Though it was night, I could already see the water was clear. Memory didn’t lie. So I sunk my buttocks into the pliant sand and watched the rush and roar of the South China Sea.
The short days moved forward and I spent time renting beach chairs at 150 RMB and drinking coconuts for 30 RMB. I ate at restaurants owned by Chinese and staffed by Russians, or the reverse. The water was even bluer in the daytime, but once in a while I’d be swimming beside a plastic wrapper for noodles.
It’s a place of transitions. While the sun blazed, Russians appeared in bikinis, overtaking the umbrellas and loungers, baking until 4 p.m. Then by 4:30, the Chinese descended in their modest swimsuits, latex caps on, the husbands blabbing on their cell phones in Hawaiian print ensembles that could be found in those repetitive stores. Weary of the heat, they’d come at dusk and swim into the night. Sometimes Chinese women were plain stubborn, covering what they could with cotton shirts and jeans, a hat planted on their heads and the final accessory — an umbrella blocking any opportunity for the sun to touch them. Yet they came, still digging their feet into the powdery sand and making their boyfriends take photos.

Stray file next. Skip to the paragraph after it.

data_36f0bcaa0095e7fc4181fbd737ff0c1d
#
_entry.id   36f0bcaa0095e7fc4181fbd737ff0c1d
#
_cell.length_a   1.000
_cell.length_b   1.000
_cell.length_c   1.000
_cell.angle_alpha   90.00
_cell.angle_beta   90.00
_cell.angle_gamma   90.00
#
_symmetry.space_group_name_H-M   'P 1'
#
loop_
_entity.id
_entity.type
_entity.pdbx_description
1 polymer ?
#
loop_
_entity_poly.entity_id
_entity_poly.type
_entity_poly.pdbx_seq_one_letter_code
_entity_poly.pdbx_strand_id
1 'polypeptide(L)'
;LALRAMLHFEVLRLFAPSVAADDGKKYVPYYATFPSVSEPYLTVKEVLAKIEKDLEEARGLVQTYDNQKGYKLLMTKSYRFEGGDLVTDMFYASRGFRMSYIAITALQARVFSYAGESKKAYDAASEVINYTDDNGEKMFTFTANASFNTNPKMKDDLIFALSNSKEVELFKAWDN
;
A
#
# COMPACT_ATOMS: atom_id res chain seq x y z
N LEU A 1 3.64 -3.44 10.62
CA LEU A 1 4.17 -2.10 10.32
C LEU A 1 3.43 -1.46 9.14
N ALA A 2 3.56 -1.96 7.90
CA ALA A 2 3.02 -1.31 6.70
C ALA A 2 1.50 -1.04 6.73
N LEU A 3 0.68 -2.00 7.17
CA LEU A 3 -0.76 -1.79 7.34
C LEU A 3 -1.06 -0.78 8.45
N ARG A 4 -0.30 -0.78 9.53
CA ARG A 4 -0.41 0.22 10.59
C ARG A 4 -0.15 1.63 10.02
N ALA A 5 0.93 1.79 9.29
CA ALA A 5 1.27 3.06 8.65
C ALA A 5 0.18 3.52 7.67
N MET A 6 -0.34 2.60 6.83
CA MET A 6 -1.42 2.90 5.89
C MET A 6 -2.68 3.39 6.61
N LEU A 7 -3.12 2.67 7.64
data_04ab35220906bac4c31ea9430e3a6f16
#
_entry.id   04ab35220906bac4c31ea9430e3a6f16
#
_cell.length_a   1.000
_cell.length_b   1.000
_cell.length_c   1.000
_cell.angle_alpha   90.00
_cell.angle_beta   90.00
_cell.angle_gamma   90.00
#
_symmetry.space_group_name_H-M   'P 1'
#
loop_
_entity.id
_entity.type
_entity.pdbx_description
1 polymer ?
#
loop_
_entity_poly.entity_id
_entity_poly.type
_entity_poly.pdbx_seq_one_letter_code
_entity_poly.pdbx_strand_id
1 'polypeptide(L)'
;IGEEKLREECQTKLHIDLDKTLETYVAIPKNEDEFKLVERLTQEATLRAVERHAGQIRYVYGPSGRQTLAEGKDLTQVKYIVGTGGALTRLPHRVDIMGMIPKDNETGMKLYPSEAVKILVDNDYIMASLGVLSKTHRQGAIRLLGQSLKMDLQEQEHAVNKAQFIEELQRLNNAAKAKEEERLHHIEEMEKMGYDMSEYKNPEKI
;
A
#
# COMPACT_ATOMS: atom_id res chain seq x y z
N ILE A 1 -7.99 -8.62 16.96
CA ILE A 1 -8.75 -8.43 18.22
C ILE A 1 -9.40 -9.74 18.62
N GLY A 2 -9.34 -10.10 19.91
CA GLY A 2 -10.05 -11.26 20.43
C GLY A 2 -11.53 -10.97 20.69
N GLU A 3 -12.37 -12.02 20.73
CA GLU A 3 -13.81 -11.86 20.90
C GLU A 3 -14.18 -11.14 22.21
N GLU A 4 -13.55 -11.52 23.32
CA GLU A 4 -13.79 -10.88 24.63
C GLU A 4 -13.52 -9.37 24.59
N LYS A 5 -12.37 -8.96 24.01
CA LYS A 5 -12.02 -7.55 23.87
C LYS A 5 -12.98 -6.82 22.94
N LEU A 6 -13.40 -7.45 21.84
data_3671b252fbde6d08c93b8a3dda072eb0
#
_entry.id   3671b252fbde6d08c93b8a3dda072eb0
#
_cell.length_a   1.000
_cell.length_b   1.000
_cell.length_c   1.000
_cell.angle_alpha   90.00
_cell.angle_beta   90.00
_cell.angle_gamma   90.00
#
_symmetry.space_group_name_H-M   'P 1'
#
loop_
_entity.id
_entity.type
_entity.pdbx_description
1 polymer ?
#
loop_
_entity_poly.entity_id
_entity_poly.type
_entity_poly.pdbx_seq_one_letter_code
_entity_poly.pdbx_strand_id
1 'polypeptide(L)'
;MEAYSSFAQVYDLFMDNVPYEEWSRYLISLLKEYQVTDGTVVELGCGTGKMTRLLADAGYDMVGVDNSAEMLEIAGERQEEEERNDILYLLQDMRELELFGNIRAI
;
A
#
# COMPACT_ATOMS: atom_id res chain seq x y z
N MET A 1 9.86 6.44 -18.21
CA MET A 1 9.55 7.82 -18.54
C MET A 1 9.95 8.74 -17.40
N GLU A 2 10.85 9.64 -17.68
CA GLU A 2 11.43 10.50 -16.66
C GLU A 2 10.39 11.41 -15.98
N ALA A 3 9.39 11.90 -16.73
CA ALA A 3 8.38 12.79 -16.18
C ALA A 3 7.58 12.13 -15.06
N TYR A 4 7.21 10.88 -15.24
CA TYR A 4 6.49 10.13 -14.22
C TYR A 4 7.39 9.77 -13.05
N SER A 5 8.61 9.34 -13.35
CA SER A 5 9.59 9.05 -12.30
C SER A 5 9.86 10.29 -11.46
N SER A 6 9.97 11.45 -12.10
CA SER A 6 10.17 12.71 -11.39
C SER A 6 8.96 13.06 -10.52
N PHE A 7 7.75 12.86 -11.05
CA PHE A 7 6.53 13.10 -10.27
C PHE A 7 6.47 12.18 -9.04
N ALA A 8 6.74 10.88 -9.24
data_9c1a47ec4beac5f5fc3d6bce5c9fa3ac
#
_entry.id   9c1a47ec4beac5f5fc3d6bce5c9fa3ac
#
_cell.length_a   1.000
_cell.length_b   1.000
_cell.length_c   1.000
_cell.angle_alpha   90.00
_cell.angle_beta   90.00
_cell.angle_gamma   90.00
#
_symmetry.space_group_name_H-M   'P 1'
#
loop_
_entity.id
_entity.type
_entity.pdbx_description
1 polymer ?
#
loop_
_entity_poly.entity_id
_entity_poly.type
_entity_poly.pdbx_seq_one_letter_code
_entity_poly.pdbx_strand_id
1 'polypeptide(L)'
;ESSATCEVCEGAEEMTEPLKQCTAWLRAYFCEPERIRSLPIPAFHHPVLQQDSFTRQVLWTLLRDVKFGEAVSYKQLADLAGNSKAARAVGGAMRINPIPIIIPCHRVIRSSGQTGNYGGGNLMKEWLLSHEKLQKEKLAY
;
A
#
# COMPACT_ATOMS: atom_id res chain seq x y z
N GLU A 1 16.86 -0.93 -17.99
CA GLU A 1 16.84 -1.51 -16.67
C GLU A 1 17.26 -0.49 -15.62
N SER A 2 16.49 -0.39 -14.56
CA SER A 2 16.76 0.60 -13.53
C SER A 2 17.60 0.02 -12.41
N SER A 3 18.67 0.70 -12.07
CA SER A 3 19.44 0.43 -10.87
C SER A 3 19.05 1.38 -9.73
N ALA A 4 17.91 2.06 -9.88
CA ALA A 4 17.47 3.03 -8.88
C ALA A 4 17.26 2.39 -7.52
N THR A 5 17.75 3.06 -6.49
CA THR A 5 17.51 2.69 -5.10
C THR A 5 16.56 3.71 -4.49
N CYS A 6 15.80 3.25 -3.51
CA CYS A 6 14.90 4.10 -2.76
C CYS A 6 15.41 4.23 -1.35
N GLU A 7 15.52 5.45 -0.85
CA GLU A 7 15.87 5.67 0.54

There was talk of the indigenous tribes of Hainan, yet their presence was far and I wondered if at one time they had treaded on these same beaches, hacking down coconuts and spearing fish before they were driven out for the new light — development and progress.
As I spent my last evening in the darkness and with the sea, I finally saw Sanya. It’s a pocket of paradise, but also an oddity that provides further evidence to the diversity of China.
How to get to there: By train, bus or air. C-Trip is a popular search engine to book flights or trains. To take a bus, it would be best to go from Haikou, the capital of Hainan (north of Sanya).
Where to stay: I stayed at Sanya Backpackers, owned by a really nice Singaporean guy named Chris and his wife, Linda. Be sure to pet their dog, Mimi. It’s in the heart of Dongdai and 5 minutes from the beach.
Things to do: Sanya Backpackers offers scuba diving and surfing lessons, which are often done by foreigners more than native Chinese. You can also go bay hopping, jet skiing, snorkelling, biking or visit Nanwan Monkey Island, where you can walk among over a 1,000 endangered Macaque monkeys.
What to eat: Seafood, seafood, seafood! Many restaurants have barbecue options and fish tanks to choose a squirmer. The most tasty way to eat it is slathered with garlic. I also loved the fresh fruit, couldn’t get enough of it.